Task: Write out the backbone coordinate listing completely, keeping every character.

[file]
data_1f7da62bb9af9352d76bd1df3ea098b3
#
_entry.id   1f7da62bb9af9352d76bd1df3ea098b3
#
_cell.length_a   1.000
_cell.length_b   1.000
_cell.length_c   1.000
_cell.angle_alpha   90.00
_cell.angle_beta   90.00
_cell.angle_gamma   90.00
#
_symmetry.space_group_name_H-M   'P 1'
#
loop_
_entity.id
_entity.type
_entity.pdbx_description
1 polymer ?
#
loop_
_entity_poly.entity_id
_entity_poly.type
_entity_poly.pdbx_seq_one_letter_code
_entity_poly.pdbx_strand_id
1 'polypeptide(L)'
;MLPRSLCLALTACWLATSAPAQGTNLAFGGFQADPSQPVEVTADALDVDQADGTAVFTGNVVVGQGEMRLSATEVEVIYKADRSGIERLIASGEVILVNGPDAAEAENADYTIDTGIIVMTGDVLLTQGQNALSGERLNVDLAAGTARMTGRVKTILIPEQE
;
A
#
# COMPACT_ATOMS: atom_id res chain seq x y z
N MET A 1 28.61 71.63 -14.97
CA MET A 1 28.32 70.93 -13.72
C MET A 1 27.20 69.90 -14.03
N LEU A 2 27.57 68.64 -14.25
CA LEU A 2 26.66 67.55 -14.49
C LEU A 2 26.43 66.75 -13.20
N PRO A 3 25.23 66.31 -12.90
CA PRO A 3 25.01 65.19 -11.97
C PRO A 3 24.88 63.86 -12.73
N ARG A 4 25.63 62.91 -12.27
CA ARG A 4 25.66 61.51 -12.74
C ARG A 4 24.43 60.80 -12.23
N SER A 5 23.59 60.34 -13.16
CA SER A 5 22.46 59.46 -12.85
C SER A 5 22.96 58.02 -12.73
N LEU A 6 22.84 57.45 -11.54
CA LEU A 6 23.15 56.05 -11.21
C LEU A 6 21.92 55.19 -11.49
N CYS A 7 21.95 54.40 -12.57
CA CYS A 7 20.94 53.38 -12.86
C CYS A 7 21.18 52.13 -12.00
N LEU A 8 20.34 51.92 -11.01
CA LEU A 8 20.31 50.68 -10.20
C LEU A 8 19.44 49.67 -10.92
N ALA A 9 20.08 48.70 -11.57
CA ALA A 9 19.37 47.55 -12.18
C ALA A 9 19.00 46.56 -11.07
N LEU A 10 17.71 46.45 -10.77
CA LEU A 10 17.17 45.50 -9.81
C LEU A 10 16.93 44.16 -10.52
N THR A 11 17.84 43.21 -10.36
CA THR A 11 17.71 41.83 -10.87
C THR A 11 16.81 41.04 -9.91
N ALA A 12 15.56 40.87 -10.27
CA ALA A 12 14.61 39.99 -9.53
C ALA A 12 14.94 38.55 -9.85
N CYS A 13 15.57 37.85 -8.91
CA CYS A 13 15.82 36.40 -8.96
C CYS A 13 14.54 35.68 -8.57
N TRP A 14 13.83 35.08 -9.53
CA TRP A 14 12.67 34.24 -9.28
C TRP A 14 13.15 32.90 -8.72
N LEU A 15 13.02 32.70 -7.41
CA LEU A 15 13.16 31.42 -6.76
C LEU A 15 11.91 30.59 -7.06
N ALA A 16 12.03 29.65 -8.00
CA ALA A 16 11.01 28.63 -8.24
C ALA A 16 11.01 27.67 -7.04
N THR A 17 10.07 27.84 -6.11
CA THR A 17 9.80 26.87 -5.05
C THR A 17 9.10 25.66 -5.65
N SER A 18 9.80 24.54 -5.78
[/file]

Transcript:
data_1f7da62bb9af9352d76bd1df3ea098b3
#
_entry.id   1f7da62bb9af9352d76bd1df3ea098b3
#
_cell.length_a   1.000
_cell.length_b   1.000
_cell.length_c   1.000
_cell.angle_alpha   90.00
_cell.angle_beta   90.00
_cell.angle_gamma   90.00
#
_symmetry.space_group_name_H-M   'P 1'
#
loop_
_entity.id
_entity.type
_entity.pdbx_description
1 polymer ?
#
loop_
_entity_poly.entity_id
_entity_poly.type
_entity_poly.pdbx_seq_one_letter_code
_entity_poly.pdbx_strand_id
1 'polypeptide(L)'
;MLPRSLCLALTACWLATSAPAQGTNLAFGGFQADPSQPVEVTADALDVDQADGTAVFTGNVVVGQGEMRLSATEVEVIYKADRSGIERLIASGEVILVNGPDAAEAENADYTIDTGIIVMTGDVLLTQGQNALSGERLNVDLAAGTARMTGRVKTILIPEQE
;
A
#
# COMPACT_ATOMS: atom_id res chain seq x y z
N MET A 1 28.61 71.63 -14.97
CA MET A 1 28.32 70.93 -13.72
C MET A 1 27.20 69.90 -14.03
N LEU A 2 27.57 68.64 -14.25
CA LEU A 2 26.66 67.55 -14.49
C LEU A 2 26.43 66.75 -13.20
N PRO A 3 25.23 66.31 -12.90
CA PRO A 3 25.01 65.19 -11.97
C PRO A 3 24.88 63.86 -12.73
N ARG A 4 25.63 62.91 -12.27
CA ARG A 4 25.66 61.51 -12.74
C ARG A 4 24.43 60.80 -12.23
N SER A 5 23.59 60.34 -13.16
CA SER A 5 22.46 59.46 -12.85
C SER A 5 22.96 58.02 -12.73
N LEU A 6 22.84 57.45 -11.54
CA LEU A 6 23.15 56.05 -11.21
C LEU A 6 21.92 55.19 -11.49
N CYS A 7 21.95 54.40 -12.57
CA CYS A 7 20.94 53.38 -12.86
C CYS A 7 21.18 52.13 -12.00
N LEU A 8 20.34 51.92 -11.01
CA LEU A 8 20.31 50.68 -10.20
C LEU A 8 19.44 49.67 -10.92
N ALA A 9 20.08 48.70 -11.57
CA ALA A 9 19.37 47.55 -12.18
C ALA A 9 19.00 46.56 -11.07
N LEU A 10 17.71 46.45 -10.77
CA LEU A 10 17.17 45.50 -9.81
C LEU A 10 16.93 44.16 -10.52
N THR A 11 17.84 43.21 -10.36
CA THR A 11 17.71 41.83 -10.87
C THR A 11 16.81 41.04 -9.91
N ALA A 12 15.56 40.87 -10.27
CA ALA A 12 14.61 39.99 -9.53
C ALA A 12 14.94 38.55 -9.85
N CYS A 13 15.57 37.85 -8.91
CA CYS A 13 15.82 36.40 -8.96
C CYS A 13 14.54 35.68 -8.57
N TRP A 14 13.83 35.08 -9.53
CA TRP A 14 12.67 34.24 -9.28
C TRP A 14 13.15 32.90 -8.72
N LEU A 15 13.02 32.70 -7.41
CA LEU A 15 13.16 31.42 -6.76
C LEU A 15 11.91 30.59 -7.06
N ALA A 16 12.03 29.65 -8.00
CA ALA A 16 11.01 28.63 -8.24
C ALA A 16 11.01 27.67 -7.04
N THR A 17 10.07 27.84 -6.11
CA THR A 17 9.80 26.87 -5.05
C THR A 17 9.10 25.66 -5.65
N SER A 18 9.80 24.54 -5.78